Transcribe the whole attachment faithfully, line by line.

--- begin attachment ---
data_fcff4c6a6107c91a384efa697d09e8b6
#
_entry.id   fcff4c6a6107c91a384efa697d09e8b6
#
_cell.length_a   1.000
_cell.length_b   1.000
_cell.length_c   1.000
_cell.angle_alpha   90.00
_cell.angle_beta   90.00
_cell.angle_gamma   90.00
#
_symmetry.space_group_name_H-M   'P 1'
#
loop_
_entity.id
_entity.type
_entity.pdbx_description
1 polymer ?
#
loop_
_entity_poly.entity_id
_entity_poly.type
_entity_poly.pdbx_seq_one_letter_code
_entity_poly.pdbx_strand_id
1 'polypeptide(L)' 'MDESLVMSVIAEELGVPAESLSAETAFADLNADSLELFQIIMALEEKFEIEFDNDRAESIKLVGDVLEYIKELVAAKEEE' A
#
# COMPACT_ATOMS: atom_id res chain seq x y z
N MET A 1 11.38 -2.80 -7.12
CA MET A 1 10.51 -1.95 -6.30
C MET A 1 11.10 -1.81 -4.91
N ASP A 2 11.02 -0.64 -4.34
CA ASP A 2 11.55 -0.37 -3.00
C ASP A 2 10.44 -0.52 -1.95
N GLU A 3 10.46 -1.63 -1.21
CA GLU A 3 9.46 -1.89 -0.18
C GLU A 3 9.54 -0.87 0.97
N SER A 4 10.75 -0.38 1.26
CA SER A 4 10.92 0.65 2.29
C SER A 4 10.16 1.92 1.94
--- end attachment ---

data_fcff4c6a6107c91a384efa697d09e8b6
#
_entry.id   fcff4c6a6107c91a384efa697d09e8b6
#
_cell.length_a   1.000
_cell.length_b   1.000
_cell.length_c   1.000
_cell.angle_alpha   90.00
_cell.angle_beta   90.00
_cell.angle_gamma   90.00
#
_symmetry.space_group_name_H-M   'P 1'
#
loop_
_entity.id
_entity.type
_entity.pdbx_description
1 polymer ?
#
loop_
_entity_poly.entity_id
_entity_poly.type
_entity_poly.pdbx_seq_one_letter_code
_entity_poly.pdbx_strand_id
1 'polypeptide(L)' 'MDESLVMSVIAEELGVPAESLSAETAFADLNADSLELFQIIMALEEKFEIEFDNDRAESIKLVGDVLEYIKELVAAKEEE' A
#
# COMPACT_ATOMS: atom_id res chain seq x y z
N MET A 1 11.38 -2.80 -7.12
CA MET A 1 10.51 -1.95 -6.30
C MET A 1 11.10 -1.81 -4.91
N ASP A 2 11.02 -0.64 -4.34
CA ASP A 2 11.55 -0.37 -3.00
C ASP A 2 10.44 -0.52 -1.95
N GLU A 3 10.46 -1.63 -1.21
CA GLU A 3 9.46 -1.89 -0.18
C GLU A 3 9.54 -0.87 0.97
N SER A 4 10.75 -0.38 1.26
CA SER A 4 10.92 0.65 2.29
C SER A 4 10.16 1.92 1.94